The brand-new, purpose-built development offers a range of unique and relaxing bathing and spa experiences, drawn from the customs and heritage of the area and local iwi (tribe) of Ngāti Whakaue.
Combining the region’s well-known geothermal waters with the centuries-old Ngāti Whakaue culture, healing practices and manaakitanga (hospitality), the iwi built, owned and operated facility is a significant new addition to Rotorua’s established tourism offerings.
“Wai Ariki is the living embodiment of the reason the geothermal city of Rotorua was first established,” says Rania Sears, Wai Ariki Hot Springs and Spa General Manager.
“Since the 1800s, people have been visiting our city from all over the world to experience the region’s healing geothermal waters.”
Wai Ariki, meaning ‘Chiefly Waters’, features two main spa areas:
Wai Whakaora (Restorative Journey) offers a multi-sensory ‘therapeutic journey’ that features a number of bathing experiences. Among them are warm geothermal bathing pools, an ice cold plunge pool, a hydrotherapy pool, steam room and sauna, thermal mud experience, and herbal pool with indigenous plants including kawakawa and koromiko offering aromatherapy benefits.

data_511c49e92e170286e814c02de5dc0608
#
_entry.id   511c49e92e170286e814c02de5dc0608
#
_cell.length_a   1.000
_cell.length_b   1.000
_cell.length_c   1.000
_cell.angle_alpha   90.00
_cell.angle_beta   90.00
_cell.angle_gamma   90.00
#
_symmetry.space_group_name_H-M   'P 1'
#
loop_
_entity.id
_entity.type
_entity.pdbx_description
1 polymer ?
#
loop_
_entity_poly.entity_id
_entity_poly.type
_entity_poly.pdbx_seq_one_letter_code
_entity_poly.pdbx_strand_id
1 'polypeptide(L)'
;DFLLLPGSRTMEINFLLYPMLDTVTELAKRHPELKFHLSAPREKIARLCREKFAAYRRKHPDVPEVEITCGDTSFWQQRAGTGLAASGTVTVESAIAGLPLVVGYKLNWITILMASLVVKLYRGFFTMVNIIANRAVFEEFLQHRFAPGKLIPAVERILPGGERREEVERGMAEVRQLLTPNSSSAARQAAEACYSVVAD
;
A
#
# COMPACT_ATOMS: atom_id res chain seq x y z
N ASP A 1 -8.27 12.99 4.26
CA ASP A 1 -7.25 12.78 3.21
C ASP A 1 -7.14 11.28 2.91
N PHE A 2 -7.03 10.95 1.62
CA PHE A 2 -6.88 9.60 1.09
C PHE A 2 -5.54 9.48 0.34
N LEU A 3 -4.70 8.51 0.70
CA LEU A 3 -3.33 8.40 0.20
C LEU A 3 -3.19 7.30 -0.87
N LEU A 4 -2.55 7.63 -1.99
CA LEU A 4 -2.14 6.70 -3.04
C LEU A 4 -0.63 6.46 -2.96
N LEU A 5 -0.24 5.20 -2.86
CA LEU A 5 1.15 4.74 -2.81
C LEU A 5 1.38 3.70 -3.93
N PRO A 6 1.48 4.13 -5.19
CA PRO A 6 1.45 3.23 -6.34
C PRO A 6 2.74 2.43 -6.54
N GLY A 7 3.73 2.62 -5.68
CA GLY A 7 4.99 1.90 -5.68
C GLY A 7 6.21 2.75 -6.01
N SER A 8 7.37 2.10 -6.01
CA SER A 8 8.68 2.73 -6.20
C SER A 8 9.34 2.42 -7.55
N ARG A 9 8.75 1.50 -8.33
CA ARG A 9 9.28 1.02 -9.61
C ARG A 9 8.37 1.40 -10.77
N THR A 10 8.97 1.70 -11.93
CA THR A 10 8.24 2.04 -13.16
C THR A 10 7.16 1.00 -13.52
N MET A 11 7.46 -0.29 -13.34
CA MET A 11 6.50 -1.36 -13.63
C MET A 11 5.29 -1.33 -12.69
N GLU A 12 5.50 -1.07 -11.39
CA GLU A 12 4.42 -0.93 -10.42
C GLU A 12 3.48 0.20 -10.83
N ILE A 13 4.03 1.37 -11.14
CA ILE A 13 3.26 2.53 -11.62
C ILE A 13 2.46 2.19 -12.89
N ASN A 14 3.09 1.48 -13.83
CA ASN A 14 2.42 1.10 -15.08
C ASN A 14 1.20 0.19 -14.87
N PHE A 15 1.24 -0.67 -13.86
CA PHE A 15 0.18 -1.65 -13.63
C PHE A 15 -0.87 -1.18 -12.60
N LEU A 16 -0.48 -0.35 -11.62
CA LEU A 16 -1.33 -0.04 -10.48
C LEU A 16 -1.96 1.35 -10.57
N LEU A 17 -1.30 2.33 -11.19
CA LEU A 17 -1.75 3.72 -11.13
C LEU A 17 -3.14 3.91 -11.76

Te Āhuru Mōwai (The Sanctuary) is a high end space to experience bathing and a number of specially developed spa treatments with elements of Māori custom. This includes massage and facials using natural actives, essential oils, botanical extracts, traditional plant remedies and the local mineral-rich mud.
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In the evenings the Stargaze Pool (Tirotiro Whetū) is situated so you can look to the stars above and across to Ngāti Whakaue mountain (maunga) of Ngongotahā, a traditional star-gazing site for Ngāti Whakaue.
Each of the heated pools contains natural, geothermally heated water drawn directly from the Rachel Spring, that contains numerous beneficial minerals.
According to Sears, there has been a deep focus on authenticity for the new development.
“Every element is founded on Ngāti Whakaue principles, practices and stories, reflecting the whakapapa (kinship) we have with the natural environment, from the heavens, to the water and the earth.
“These have come to define us through time. In particular, the hot and cold experiences – while delivering therapeutic benefits – draw on the story of our ancestor, Ngātoroirangi, who called on life-saving geothermal heat when he was close to perishing on the cold and ice of Mt Tongariro.”